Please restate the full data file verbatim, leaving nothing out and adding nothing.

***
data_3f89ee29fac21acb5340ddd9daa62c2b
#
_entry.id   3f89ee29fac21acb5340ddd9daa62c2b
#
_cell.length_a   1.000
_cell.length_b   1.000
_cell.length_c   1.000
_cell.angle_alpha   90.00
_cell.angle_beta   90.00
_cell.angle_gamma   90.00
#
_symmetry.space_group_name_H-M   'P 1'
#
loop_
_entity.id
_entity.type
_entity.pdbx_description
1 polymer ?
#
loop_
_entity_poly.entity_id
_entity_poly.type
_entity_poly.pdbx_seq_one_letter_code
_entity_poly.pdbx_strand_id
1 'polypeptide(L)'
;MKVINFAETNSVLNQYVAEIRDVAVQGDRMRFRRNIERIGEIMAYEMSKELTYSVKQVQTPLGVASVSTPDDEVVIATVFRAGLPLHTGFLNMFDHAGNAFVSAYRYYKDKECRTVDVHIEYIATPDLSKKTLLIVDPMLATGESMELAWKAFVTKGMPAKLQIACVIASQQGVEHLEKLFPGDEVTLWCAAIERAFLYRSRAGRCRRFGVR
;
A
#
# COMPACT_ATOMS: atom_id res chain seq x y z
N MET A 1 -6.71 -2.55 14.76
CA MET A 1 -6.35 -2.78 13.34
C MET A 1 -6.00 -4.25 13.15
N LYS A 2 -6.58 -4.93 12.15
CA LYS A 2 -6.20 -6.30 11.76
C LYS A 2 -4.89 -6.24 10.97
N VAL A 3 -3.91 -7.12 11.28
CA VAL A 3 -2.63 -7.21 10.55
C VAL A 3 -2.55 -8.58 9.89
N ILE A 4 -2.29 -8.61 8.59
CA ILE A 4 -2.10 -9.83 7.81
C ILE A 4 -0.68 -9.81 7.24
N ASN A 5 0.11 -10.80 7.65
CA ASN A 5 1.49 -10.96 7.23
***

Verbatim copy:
data_3f89ee29fac21acb5340ddd9daa62c2b
#
_entry.id   3f89ee29fac21acb5340ddd9daa62c2b
#
_cell.length_a   1.000
_cell.length_b   1.000
_cell.length_c   1.000
_cell.angle_alpha   90.00
_cell.angle_beta   90.00
_cell.angle_gamma   90.00
#
_symmetry.space_group_name_H-M   'P 1'
#
loop_
_entity.id
_entity.type
_entity.pdbx_description
1 polymer ?
#
loop_
_entity_poly.entity_id
_entity_poly.type
_entity_poly.pdbx_seq_one_letter_code
_entity_poly.pdbx_strand_id
1 'polypeptide(L)'
;MKVINFAETNSVLNQYVAEIRDVAVQGDRMRFRRNIERIGEIMAYEMSKELTYSVKQVQTPLGVASVSTPDDEVVIATVFRAGLPLHTGFLNMFDHAGNAFVSAYRYYKDKECRTVDVHIEYIATPDLSKKTLLIVDPMLATGESMELAWKAFVTKGMPAKLQIACVIASQQGVEHLEKLFPGDEVTLWCAAIERAFLYRSRAGRCRRFGVR
;
A
#
# COMPACT_ATOMS: atom_id res chain seq x y z
N MET A 1 -6.71 -2.55 14.76
CA MET A 1 -6.35 -2.78 13.34
C MET A 1 -6.00 -4.25 13.15
N LYS A 2 -6.58 -4.93 12.15
CA LYS A 2 -6.20 -6.30 11.76
C LYS A 2 -4.89 -6.24 10.97
N VAL A 3 -3.91 -7.12 11.28
CA VAL A 3 -2.63 -7.21 10.55
C VAL A 3 -2.55 -8.58 9.89
N ILE A 4 -2.29 -8.61 8.59
CA ILE A 4 -2.10 -9.83 7.81
C ILE A 4 -0.68 -9.81 7.24
N ASN A 5 0.11 -10.80 7.65
CA ASN A 5 1.49 -10.96 7.23